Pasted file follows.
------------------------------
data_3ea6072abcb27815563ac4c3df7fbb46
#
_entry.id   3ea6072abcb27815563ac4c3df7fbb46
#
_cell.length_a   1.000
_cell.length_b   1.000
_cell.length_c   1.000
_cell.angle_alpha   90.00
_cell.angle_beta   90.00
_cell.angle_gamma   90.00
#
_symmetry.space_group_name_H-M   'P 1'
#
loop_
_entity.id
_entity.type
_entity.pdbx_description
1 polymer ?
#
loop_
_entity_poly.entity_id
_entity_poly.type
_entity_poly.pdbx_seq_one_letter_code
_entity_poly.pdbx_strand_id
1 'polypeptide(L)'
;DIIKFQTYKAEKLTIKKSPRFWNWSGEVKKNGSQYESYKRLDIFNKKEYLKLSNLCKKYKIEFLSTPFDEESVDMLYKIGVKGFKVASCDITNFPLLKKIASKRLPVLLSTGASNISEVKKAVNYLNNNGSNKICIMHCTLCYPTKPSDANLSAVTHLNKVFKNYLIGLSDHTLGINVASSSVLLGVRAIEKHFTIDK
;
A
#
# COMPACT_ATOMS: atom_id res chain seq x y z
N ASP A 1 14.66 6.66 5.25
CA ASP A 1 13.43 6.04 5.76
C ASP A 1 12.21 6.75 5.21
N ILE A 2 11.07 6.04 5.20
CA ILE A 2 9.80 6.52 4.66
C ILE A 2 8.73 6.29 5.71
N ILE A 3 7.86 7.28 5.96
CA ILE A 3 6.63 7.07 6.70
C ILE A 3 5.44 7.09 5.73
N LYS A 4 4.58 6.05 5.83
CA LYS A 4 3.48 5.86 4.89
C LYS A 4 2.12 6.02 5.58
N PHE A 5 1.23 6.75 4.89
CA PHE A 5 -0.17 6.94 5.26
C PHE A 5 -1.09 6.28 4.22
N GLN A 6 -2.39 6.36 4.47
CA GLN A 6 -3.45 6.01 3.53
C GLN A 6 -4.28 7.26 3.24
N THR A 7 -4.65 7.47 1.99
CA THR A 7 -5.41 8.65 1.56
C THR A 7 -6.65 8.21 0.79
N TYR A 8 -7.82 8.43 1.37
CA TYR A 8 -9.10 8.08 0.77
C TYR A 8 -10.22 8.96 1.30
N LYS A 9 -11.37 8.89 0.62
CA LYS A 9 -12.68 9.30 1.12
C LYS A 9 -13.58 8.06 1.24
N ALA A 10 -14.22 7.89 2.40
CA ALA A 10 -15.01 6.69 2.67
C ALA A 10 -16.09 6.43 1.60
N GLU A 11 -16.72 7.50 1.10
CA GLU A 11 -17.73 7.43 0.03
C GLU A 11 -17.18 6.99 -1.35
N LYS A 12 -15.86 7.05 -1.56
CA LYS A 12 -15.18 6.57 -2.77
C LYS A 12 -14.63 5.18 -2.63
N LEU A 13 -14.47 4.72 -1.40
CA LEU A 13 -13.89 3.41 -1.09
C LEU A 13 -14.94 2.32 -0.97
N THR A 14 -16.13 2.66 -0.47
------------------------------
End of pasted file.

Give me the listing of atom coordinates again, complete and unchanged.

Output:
data_3ea6072abcb27815563ac4c3df7fbb46
#
_entry.id   3ea6072abcb27815563ac4c3df7fbb46
#
_cell.length_a   1.000
_cell.length_b   1.000
_cell.length_c   1.000
_cell.angle_alpha   90.00
_cell.angle_beta   90.00
_cell.angle_gamma   90.00
#
_symmetry.space_group_name_H-M   'P 1'
#
loop_
_entity.id
_entity.type
_entity.pdbx_description
1 polymer ?
#
loop_
_entity_poly.entity_id
_entity_poly.type
_entity_poly.pdbx_seq_one_letter_code
_entity_poly.pdbx_strand_id
1 'polypeptide(L)'
;DIIKFQTYKAEKLTIKKSPRFWNWSGEVKKNGSQYESYKRLDIFNKKEYLKLSNLCKKYKIEFLSTPFDEESVDMLYKIGVKGFKVASCDITNFPLLKKIASKRLPVLLSTGASNISEVKKAVNYLNNNGSNKICIMHCTLCYPTKPSDANLSAVTHLNKVFKNYLIGLSDHTLGINVASSSVLLGVRAIEKHFTIDK
;
A
#
# COMPACT_ATOMS: atom_id res chain seq x y z
N ASP A 1 14.66 6.66 5.25
CA ASP A 1 13.43 6.04 5.76
C ASP A 1 12.21 6.75 5.21
N ILE A 2 11.07 6.04 5.20
CA ILE A 2 9.80 6.52 4.66
C ILE A 2 8.73 6.29 5.71
N ILE A 3 7.86 7.28 5.96
CA ILE A 3 6.63 7.07 6.70
C ILE A 3 5.44 7.09 5.73
N LYS A 4 4.58 6.05 5.83
CA LYS A 4 3.48 5.86 4.89
C LYS A 4 2.12 6.02 5.58
N PHE A 5 1.23 6.75 4.89
CA PHE A 5 -0.17 6.94 5.26
C PHE A 5 -1.09 6.28 4.22
N GLN A 6 -2.39 6.36 4.47
CA GLN A 6 -3.45 6.01 3.53
C GLN A 6 -4.28 7.26 3.24
N THR A 7 -4.65 7.47 1.99
CA THR A 7 -5.41 8.65 1.56
C THR A 7 -6.65 8.21 0.79
N TYR A 8 -7.82 8.43 1.37
CA TYR A 8 -9.10 8.08 0.77
C TYR A 8 -10.22 8.96 1.30
N LYS A 9 -11.37 8.89 0.62
CA LYS A 9 -12.68 9.30 1.12
C LYS A 9 -13.58 8.06 1.24
N ALA A 10 -14.22 7.89 2.40
CA ALA A 10 -15.01 6.69 2.67
C ALA A 10 -16.09 6.43 1.60
N GLU A 11 -16.72 7.50 1.10
CA GLU A 11 -17.73 7.43 0.03
C GLU A 11 -17.18 6.99 -1.35
N LYS A 12 -15.86 7.05 -1.56
CA LYS A 12 -15.18 6.57 -2.77
C LYS A 12 -14.63 5.18 -2.63
N LEU A 13 -14.47 4.72 -1.40
CA LEU A 13 -13.89 3.41 -1.09
C LEU A 13 -14.94 2.32 -0.97
N THR A 14 -16.13 2.66 -0.47